A new set of online gaming guidelines have been published, which provide information on new procedures relating to identity checks. This means that online operators will have to adjust their current checks to fit in with the updated guidelines.
February 7 saw an announcement made after an open consultation took place, with clear focus placed on it being harder for people to gamble without first proving their identity. This is in quite stark contrast to how things have been taking place up until now.
Previous guidelines dictated that online operators had a 72-hour time period in which complete any age verification of their players, and this was to take place prior to them requesting their first withdrawal from an online casino. Yet, following a review of this system and entering into consultations with various gaming operators, changes were put into effect by the UK Gambling Commission (UKGC).
In the announcement regarding this, the Commission stated that the changes are in place to “guard against the risk of children gambling”. Because of this, it said, operators will need to verify the age of their players before they can deposit and gamble at a platform.
This notion extends to the ability to play slots and other casino games in demo mode. Various checks will need to be done before players can access such free play games.
Harder Line Towed with Online Gaming Operators
The age verification process overhaul comes along with the various changes that the Gambling Commission is putting in place regarding the UK market in general. Towards the end of 2018, the regulatory body implemented a few other alterations, including a change to improve the standards of complaints made by players.
The Commission wasn’t satisfied with how disappointed customers of online gambling could potentially complain about issues previously. This saw it adjust the rules surrounding such to ensure that the alternative dispute resolution (ADR) guidelines were easier to follow. Additionally, at the beginning of 2019, operators were warned over their use of non-disclosure agreements (NDAs) to try and silence consumers.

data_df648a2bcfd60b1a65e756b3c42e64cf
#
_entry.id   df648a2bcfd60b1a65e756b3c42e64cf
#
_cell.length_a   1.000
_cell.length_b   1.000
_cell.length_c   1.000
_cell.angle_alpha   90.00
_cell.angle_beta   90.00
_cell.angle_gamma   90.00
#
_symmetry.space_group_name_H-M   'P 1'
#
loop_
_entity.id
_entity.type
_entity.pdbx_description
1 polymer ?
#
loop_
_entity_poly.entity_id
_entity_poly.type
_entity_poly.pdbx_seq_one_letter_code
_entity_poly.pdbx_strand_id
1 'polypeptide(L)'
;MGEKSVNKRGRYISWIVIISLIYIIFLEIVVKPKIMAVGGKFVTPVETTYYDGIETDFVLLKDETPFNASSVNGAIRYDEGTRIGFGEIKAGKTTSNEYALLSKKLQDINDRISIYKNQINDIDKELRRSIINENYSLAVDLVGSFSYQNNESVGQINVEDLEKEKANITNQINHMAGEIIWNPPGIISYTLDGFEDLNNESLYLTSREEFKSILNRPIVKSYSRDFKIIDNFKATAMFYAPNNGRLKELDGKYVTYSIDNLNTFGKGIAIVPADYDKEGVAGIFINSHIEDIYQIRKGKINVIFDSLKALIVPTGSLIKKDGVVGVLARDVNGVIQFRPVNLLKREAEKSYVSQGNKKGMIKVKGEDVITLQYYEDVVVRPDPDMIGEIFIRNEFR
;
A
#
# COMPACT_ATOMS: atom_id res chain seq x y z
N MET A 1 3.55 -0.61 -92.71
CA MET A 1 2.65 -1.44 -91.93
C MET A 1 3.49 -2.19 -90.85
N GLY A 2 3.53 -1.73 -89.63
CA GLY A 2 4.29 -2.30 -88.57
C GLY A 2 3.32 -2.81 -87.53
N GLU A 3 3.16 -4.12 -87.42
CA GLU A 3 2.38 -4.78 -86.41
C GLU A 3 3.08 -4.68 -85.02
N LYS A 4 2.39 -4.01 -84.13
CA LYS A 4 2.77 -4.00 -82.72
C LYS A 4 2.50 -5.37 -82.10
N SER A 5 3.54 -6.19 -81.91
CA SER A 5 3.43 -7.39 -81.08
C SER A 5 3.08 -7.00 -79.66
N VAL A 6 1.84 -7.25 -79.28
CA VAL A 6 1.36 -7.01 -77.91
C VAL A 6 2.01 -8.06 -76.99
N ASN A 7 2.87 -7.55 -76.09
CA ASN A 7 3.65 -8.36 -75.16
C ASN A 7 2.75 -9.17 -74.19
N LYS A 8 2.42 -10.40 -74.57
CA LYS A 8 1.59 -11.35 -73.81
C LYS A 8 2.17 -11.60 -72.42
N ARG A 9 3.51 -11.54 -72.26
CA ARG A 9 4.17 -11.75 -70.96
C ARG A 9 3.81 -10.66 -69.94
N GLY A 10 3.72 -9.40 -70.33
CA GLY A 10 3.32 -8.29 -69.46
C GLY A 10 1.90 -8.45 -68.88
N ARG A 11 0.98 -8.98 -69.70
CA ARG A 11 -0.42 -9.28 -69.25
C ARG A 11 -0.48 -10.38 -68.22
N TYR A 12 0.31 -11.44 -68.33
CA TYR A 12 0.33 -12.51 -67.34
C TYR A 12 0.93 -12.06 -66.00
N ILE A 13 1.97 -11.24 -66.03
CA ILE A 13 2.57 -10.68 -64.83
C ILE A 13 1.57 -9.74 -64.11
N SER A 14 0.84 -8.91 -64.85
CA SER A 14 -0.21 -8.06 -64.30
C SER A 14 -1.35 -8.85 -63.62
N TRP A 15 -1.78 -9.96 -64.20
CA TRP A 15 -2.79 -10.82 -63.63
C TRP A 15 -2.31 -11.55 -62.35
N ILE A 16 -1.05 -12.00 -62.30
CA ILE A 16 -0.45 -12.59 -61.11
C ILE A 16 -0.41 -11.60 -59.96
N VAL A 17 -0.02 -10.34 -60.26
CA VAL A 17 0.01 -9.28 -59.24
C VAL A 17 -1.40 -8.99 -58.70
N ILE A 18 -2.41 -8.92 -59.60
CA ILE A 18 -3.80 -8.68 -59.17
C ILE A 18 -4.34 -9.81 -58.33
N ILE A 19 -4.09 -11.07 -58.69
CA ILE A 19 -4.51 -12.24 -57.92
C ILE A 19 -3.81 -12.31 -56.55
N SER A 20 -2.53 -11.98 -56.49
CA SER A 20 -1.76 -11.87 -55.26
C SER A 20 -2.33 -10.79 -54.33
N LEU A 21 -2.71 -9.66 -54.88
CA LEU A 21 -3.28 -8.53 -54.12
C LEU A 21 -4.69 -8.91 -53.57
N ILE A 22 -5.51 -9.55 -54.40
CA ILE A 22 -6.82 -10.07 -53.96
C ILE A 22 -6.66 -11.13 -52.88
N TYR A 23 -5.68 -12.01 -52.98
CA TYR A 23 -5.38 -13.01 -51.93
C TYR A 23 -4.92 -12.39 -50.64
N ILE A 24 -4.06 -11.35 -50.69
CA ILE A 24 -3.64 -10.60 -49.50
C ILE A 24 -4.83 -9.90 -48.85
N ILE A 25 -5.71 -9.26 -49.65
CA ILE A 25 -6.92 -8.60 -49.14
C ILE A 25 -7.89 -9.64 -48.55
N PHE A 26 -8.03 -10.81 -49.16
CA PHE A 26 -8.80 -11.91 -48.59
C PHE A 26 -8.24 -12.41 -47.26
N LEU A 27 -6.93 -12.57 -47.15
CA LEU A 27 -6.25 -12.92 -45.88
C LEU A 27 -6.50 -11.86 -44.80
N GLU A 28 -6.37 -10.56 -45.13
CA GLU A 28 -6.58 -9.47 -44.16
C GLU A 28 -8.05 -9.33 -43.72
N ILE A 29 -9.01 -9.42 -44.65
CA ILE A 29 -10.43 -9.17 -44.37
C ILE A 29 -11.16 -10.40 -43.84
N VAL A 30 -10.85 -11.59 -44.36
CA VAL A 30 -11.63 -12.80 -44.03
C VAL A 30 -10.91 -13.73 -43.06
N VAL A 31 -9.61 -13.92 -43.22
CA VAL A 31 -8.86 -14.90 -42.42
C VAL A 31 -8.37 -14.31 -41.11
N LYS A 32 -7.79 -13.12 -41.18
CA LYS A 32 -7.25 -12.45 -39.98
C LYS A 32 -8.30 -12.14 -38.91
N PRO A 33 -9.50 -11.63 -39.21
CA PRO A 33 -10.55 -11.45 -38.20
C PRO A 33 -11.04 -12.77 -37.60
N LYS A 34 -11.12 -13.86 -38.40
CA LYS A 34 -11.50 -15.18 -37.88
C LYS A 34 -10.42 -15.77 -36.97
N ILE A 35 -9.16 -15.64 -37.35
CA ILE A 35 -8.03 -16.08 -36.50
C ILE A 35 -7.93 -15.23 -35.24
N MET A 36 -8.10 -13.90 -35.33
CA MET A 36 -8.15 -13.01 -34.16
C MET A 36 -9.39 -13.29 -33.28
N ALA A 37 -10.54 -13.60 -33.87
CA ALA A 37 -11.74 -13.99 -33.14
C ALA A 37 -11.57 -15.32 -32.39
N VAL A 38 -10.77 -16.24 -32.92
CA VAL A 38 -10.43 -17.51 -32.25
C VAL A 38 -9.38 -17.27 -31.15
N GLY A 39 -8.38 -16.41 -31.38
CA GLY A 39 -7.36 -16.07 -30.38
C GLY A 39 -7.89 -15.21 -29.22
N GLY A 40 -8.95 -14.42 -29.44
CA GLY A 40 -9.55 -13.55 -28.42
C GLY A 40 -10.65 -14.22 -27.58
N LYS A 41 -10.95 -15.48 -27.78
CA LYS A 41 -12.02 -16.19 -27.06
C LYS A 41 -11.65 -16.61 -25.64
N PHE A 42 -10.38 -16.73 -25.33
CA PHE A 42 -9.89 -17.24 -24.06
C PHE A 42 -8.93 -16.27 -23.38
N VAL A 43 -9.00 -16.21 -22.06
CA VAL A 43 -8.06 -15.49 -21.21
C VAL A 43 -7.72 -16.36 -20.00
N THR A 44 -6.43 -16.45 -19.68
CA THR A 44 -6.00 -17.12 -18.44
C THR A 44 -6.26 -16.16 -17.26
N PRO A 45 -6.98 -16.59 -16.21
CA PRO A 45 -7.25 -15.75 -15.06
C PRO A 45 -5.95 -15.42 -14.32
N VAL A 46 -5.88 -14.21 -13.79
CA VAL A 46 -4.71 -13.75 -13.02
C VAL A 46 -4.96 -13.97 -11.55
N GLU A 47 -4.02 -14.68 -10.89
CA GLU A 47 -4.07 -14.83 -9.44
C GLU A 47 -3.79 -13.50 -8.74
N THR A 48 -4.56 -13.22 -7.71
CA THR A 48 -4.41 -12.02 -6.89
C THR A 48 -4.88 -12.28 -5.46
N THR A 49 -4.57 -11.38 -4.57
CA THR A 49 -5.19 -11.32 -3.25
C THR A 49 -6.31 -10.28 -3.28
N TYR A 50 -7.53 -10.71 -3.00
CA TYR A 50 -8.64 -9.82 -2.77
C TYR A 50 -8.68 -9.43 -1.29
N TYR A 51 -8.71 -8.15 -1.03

While some people may have been sceptical over whether or not the UKGC would follow through with its promise to make noticeable changes to the industry, the moves that it has been making have been satisfactory in most areas. With its pushes to make the online gambling industry a lot more transparent and fairer at the same time, it also intends to ensure that minors and those vulnerable players are thoroughly protected.
There’s no doubt that the Gambling Commission is fully aware of how the Wire Act reversal is hitting online gambling operations in the United States. Therefore, it’s likely that the regulatory body doesn’t want to run into the same sort of problems in the UK. At least this way, by pushing online operators to implement their own tougher identity check controls, the players are the Commission’s first priority.